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Explore UTSC’s story of intriguing architecture at Doors Open Toronto

 

by  Robert Onley

On May 29 from 10 am to 5 pm, the University of Toronto Scarborough (UTSC) will showcase its campus as part of the 11th annual Doors Open Toronto. The popular citywide celebration offers community members an opportunity to explore the architectural history of UTSC on self-guided tours through the campus. Everyone is welcome and the event is free.

A lot has changed since 1966 when UTSC first opened its doors. What was once a one-building campus, UTSC now comprises twelve full-sized academic buildings, with the thirteenth set to open in March 2011. As the geographical footprint of the campus has increased, so too has the number of students, necessitating continued growth and development.

UTSC’s early history

UTSC was founded with the creation of the Andrews Building (called the Science and Humanities Wings today).

Designed by renowned Australian architect John Andrews (who also designed the CN Tower), the building spans a full kilometre across the rim of the valley, and is a testament to the uncompromising and distinctive qualities of a brutalist design. Its bold concrete structure is complemented by the lush surrounding greenery and the building is still recognized the world-over as the pre-eminent example of a modernist “megastructure”.

Inside, the angular, tiered construction of the Science and Humanities Wings creates wide street-like walkways with balconies that run the building’s length. Converging at the Meeting Place, sunlight floods through a mesh-like concrete ceiling down onto UTSC’s town square below. From this central gathering area, the Science Wing’s many vista windows offer wide views of the campus greenspaces.

The 2000’s: A Force of Change

Up until the early 2000’s, UTSC’s main campus remained largely unchanged, except for the openings of the Recreation Centre in 1972 and the Bladen Building in 1973. However, with the student population predicted to double in the first decade of the 2000’s, university planners crafted an exciting new campus vision for the 21st century.

For those who have not visited the campus in years, UTSC’s physical growth since 2001 can only be described as remarkable. UTSC’s 21st century expansion began with the 2003 opening of the Academic Resource Centre (ARC), designed by architects Brian MacKay-Lyons with Rounthwaite Dick Hadley.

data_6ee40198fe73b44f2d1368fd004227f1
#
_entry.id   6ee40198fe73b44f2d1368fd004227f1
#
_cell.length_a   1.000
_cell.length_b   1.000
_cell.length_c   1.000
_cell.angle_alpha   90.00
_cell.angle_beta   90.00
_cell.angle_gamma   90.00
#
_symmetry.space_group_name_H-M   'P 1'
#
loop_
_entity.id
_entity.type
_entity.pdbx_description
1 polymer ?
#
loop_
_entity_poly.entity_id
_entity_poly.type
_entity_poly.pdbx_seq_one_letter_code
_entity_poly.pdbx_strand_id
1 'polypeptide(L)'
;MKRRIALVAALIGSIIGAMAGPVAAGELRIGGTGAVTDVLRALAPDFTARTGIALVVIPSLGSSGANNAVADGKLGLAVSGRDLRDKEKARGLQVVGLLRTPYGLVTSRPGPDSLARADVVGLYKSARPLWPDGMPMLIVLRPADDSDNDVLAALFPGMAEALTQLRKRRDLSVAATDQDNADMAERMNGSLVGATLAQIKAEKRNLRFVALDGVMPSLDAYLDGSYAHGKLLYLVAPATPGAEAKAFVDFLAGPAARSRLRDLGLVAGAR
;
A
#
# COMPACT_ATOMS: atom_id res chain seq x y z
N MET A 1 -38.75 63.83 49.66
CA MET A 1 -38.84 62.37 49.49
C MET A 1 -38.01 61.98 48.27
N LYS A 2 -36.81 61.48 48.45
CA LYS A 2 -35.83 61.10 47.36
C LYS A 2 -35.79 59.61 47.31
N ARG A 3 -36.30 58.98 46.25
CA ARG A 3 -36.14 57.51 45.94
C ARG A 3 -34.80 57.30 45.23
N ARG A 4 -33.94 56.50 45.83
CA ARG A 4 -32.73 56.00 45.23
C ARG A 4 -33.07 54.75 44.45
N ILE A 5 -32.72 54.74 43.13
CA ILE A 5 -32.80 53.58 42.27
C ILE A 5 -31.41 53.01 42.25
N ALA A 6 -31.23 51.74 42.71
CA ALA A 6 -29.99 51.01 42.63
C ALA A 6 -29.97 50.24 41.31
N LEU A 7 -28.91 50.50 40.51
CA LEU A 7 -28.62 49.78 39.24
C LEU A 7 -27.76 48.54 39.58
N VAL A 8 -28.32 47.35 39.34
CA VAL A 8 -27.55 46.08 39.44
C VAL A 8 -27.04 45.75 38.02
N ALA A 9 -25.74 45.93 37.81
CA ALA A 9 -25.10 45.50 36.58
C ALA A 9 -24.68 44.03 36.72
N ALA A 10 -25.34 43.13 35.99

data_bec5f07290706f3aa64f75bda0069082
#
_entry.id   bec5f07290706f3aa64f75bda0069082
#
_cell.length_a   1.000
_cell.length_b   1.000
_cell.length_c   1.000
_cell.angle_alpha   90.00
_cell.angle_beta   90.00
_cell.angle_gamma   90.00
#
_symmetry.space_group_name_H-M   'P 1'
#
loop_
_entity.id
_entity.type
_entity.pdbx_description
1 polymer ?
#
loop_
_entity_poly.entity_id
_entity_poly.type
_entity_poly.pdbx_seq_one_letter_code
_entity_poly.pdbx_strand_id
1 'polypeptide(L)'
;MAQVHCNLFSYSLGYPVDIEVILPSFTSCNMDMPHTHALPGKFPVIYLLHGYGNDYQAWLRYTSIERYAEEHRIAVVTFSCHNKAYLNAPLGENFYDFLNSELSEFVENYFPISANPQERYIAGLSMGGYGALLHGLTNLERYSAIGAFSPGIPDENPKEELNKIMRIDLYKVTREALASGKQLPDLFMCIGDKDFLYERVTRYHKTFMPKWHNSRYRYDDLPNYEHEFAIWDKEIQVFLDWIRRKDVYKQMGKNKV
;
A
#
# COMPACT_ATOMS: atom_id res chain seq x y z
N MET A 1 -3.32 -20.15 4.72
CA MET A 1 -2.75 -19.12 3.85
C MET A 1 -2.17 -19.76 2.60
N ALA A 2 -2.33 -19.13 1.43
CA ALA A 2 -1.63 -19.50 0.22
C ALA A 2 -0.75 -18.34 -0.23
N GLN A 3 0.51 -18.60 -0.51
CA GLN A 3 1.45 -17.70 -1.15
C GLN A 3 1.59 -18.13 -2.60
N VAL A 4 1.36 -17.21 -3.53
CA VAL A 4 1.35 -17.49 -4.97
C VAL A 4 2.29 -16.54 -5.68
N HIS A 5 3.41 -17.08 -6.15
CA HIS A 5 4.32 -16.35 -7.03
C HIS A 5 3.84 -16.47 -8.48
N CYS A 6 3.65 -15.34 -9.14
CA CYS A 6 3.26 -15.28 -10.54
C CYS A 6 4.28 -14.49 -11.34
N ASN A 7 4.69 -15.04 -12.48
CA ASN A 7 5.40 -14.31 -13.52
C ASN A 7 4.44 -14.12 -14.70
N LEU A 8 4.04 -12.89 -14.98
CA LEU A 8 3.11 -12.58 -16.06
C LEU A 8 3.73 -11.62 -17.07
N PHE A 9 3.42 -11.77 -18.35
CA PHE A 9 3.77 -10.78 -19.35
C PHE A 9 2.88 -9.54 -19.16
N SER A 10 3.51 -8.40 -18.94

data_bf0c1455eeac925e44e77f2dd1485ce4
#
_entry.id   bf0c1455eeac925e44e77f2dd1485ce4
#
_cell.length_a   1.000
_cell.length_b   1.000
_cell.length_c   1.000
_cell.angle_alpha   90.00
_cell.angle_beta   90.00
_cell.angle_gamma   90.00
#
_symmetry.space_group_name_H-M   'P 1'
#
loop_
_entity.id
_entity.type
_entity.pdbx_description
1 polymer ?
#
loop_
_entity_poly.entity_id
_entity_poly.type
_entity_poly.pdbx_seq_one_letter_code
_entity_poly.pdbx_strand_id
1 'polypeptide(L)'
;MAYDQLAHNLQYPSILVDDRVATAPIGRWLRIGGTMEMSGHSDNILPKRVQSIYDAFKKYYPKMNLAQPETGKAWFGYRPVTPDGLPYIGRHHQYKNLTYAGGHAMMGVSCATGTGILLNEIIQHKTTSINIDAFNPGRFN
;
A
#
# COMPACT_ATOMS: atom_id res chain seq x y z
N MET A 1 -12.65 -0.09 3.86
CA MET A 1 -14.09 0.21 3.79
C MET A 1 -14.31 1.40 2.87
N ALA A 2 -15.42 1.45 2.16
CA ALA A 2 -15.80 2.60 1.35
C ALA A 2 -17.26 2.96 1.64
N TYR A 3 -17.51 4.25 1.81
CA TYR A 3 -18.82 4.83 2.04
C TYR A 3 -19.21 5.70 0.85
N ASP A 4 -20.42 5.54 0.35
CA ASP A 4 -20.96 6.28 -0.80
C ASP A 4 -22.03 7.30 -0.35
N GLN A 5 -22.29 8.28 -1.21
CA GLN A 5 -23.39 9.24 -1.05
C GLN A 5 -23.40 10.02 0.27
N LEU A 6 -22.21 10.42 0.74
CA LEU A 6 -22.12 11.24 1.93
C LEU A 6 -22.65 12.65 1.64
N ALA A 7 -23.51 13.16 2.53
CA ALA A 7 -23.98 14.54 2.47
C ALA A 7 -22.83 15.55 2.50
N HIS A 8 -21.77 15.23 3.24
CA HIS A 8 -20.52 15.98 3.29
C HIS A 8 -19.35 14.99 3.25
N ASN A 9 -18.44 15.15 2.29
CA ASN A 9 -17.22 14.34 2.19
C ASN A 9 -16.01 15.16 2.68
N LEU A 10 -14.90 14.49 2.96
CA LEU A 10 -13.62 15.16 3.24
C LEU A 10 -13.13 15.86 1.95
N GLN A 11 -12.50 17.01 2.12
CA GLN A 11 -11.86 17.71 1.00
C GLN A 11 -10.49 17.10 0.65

The ARC is UTSC’s new library and was built with a copper finish which will slowly tarnish from metallic browns to the traditional rustic green. Designed as a response to the architectural forms of the original Andrews Building, the ARC is a simple but impressive structure which set the tone for new buildings to follow.

Sitting across from the ARC and Humanities Wing is the Management Building, which opened in 2004, and was designed by Kuwabara Payne McKenna Blumberg Architects. The Management Building’s extensive glazing creates a light, modest exterior, in strong contrast to the massive qualities of the ARC and Humanities Wing. Meanwhile the interior atrium, composed of grand cherry wood, continues the internal pedestrian street theme of the Andrews Building.

Also opening in 2004 was the Doris McCarthy Gallery (DMG), situated between the Bladen Wing and the ARC. Built as a contemporary gallery, and as a repository of artwork by UTSC alumnus and renowned Canadian artist Doris McCarthy, the DMG acts as a terminal feature for the upper interior ‘street’ that connects with the ARC.

Heading back towards Military Trail is the Student Centre, which opened in 2004, and was designed by Stantec Architecture (formerly Dunlop Architects). The L.E.E.D.-certified Student Centre was a project initiated and funded by students, and was built using 18-tons of recycled steel from the Royal Ontario Museum renovation as part of a sustainable development program.

With an award-winning architectural design, the Student Centre provides UTSC students with a much-needed facility for clubs and food services, while also serving as a public transportation hub. Crafted in titanium, its distinctly-shaped butterfly roof establishes a clear main entrance to the campus and features a basement multi-use restaurant called Rex’s Den.

Created at the same time as the Student Centre was the Arts and Administration Building (AA), which opened in Fall 2005, and was designed by Montgomery Sisam Architects Inc. The AA Building serves as an unambiguous entrance to the school, jutting out in front of the drop-off loop, with its soft-yellow brick warmly welcoming students.

In October 2008, the Science Wing was extended with the opening of the three-story Science Research Building, and was designed by Moriyama & Teshima Architects, providing a vibrant, collaborative space for interdisciplinary teaching and research in physical, environmental and life sciences.

Exciting Future Growth

The 2000’s saw an unprecedented expansion at UTSC. Given the opening of the Instructional Centre in early 2011, and the enormous new aquatics and athletics centre currently under design to be constructed for the 2015 Pan American Games, the next decade is set to continue that trend with the emergence of UTSC’s northern campus.

For those with an interest in architecture, and for those graduates who might not have been on campus for a while, UTSC welcomes you to tour the campus on May 29 for Doors Open Toronto.

For further information visit the UTSC Campus Tour website and select ‘Campus Overview’ to begin an online exploration of UTSC’s buildings. Click here for a video slideshow of UTSC’s historic timeline and the story of the campus’s growth. For more information about Doors Open, please click here.

Robert Onley is a 2009 political science graduate from UTSC. He is currently studying law at the University of Windsor.




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